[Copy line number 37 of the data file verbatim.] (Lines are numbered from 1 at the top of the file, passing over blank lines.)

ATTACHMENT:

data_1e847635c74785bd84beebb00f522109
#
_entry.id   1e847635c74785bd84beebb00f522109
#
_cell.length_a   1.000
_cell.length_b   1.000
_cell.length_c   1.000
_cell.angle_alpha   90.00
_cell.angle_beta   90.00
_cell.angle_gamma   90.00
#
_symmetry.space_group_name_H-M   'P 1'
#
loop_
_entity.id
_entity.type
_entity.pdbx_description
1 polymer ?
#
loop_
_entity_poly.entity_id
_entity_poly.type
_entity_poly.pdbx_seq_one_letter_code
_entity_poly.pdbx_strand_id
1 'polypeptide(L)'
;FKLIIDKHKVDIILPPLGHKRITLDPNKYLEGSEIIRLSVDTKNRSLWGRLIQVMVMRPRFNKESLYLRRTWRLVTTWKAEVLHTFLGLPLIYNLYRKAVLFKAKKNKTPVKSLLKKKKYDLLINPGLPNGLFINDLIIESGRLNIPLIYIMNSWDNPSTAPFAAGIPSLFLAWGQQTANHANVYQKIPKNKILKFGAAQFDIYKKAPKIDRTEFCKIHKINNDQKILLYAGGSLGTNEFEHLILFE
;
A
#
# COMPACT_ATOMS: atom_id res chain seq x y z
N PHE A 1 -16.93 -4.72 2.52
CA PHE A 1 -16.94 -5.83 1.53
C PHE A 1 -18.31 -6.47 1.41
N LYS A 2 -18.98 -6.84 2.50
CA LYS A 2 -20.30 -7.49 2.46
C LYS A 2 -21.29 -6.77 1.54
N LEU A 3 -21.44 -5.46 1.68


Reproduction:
N LEU A 3 -21.44 -5.46 1.68